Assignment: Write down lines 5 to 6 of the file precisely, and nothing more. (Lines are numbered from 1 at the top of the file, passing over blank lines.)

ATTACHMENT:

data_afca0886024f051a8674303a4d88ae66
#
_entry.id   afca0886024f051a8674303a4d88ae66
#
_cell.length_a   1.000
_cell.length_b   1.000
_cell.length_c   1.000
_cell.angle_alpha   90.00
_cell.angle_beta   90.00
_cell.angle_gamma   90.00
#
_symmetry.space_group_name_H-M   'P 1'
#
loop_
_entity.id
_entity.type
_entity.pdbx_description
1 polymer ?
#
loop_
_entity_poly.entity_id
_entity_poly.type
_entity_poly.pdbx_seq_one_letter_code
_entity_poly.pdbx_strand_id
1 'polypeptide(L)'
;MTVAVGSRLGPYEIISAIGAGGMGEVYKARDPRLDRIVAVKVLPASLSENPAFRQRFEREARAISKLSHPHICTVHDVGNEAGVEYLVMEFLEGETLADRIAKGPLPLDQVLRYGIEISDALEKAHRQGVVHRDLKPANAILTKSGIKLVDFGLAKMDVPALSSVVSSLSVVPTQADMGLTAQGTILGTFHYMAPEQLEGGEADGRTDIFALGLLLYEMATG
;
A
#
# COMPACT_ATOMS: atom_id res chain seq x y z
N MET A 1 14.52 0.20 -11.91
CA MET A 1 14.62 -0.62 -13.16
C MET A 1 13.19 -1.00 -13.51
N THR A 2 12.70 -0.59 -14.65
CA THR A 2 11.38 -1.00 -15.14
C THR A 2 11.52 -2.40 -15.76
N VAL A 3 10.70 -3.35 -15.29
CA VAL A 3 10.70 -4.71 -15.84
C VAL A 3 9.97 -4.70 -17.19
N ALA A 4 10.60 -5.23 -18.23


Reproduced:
_cell.length_a   1.000
_cell.length_b   1.000